Badlands advances proposed North Dakota processing plant

Continental Resources Inc., Oklahoma City, has entered a deal with Badlands NGLs LLC, Denver, for the long-term supply of ethane to Badlands’ proposed polyethylene (PE) production plant to be built in North Dakota.

Badlands, which announced the deal on Sept. 25, disclosed neither a value of the contract nor the contractual volume of ethane that Continental has committed to supply from its production operations in North Dakota’s Williston basin.

Details regarding the duration of the supply contract also remained unavailable.

Badlands did confirm, however, that it has decided to expand the nameplate production capacity of the PE plant to a proposed 2 million tonnes/year from its originally planned 1.53 million-tpy capacity as a result of ongoing discussion with North Dakota and Western Canadian NGL-sourced ethane feedstock suppliers.

William Jeffry Gilliam, Badlands’ chief executive officer, said the company has signed licensing agreements with key technology partners over the last several weeks, but a precise timeline for the project’s completion has yet to be revealed.

First announced last year, the PE plant is intended to process abundant supplies of ethane available from the Williston basin, Badlands said in an Oct. 13, 2014, release.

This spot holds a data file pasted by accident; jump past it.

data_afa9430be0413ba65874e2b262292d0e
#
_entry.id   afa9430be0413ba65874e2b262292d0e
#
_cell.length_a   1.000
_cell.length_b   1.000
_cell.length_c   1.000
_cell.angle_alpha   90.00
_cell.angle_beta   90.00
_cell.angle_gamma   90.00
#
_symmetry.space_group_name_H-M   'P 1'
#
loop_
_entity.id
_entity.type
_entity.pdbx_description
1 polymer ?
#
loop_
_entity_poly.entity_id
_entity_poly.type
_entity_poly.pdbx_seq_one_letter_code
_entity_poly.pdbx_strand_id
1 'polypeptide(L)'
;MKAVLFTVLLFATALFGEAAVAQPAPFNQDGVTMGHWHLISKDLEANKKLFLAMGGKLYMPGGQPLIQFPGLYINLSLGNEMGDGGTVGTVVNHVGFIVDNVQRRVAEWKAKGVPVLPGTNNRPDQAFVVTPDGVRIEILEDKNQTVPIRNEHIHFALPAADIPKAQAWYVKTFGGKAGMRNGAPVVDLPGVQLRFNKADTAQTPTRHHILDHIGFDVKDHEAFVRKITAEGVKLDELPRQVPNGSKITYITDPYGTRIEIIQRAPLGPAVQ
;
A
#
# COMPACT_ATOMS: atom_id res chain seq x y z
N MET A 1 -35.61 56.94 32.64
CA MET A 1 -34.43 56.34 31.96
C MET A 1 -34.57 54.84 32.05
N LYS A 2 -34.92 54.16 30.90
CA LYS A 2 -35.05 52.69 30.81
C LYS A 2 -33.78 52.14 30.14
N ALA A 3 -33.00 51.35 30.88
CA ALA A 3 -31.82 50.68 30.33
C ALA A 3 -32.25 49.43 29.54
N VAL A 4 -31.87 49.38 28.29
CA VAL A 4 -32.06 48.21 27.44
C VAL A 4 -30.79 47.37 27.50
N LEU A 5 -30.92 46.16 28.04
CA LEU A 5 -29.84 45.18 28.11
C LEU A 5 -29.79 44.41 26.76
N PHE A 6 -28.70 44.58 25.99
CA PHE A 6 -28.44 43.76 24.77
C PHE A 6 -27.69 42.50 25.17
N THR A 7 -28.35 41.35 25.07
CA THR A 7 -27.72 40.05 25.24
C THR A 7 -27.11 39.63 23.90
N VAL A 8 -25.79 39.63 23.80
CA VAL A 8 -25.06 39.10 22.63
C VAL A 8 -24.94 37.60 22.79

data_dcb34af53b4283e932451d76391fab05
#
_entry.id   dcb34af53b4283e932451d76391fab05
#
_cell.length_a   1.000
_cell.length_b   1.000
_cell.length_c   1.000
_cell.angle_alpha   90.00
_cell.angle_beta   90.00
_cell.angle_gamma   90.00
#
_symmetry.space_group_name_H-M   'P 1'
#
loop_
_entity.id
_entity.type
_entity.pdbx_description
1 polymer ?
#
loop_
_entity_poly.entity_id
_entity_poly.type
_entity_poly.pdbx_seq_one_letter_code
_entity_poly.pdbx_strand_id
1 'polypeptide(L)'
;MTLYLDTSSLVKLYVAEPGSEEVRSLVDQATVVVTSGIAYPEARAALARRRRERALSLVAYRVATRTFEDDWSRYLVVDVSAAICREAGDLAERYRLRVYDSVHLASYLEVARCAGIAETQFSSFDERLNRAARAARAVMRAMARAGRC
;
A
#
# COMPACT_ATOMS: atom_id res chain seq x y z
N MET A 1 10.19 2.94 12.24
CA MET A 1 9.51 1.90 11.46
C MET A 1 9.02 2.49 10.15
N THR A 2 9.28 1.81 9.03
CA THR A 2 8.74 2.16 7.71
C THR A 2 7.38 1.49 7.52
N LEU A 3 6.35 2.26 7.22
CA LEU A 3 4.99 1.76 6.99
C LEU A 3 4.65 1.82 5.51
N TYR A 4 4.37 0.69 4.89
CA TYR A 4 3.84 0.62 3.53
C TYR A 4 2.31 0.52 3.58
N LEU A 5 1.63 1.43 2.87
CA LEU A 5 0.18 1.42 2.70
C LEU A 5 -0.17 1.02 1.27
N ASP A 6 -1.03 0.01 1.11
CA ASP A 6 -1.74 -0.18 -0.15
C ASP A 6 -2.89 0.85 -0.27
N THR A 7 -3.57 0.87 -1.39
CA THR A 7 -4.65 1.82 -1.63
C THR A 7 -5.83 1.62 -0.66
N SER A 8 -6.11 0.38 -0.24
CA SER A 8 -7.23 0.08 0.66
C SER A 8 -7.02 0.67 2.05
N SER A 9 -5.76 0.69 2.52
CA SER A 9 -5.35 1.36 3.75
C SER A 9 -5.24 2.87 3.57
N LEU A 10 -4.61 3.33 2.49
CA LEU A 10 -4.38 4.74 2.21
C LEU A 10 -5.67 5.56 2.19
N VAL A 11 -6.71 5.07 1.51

At the time, the company already had made agreements with two strategic partners for the plant’s development.

Spain’s Tecnicas Reunidas SA, Madrid, and Vinmar Projects LLC, a subsidiary of Vinmar International Ltd., Houston, were due to complete a preliminary engineering analysis for the proposed plant, which was to include technology evaluations as well as ethane-to-ethylene and ethylene-to-PE licensor selection, ethane aggregation engineering and planning, and final site selection, by yearend 2014, Badlands said.

Badlands also signed a mutually binding, product offtake memorandum of understanding with Vinmar, which agreed to take 100% of PE output produced by the proposed project for 15 years, the company said.

As of October 2014, the project required a capital investment of about $4 billion to complete, Badlands said.

Contact Robert Brelsford at

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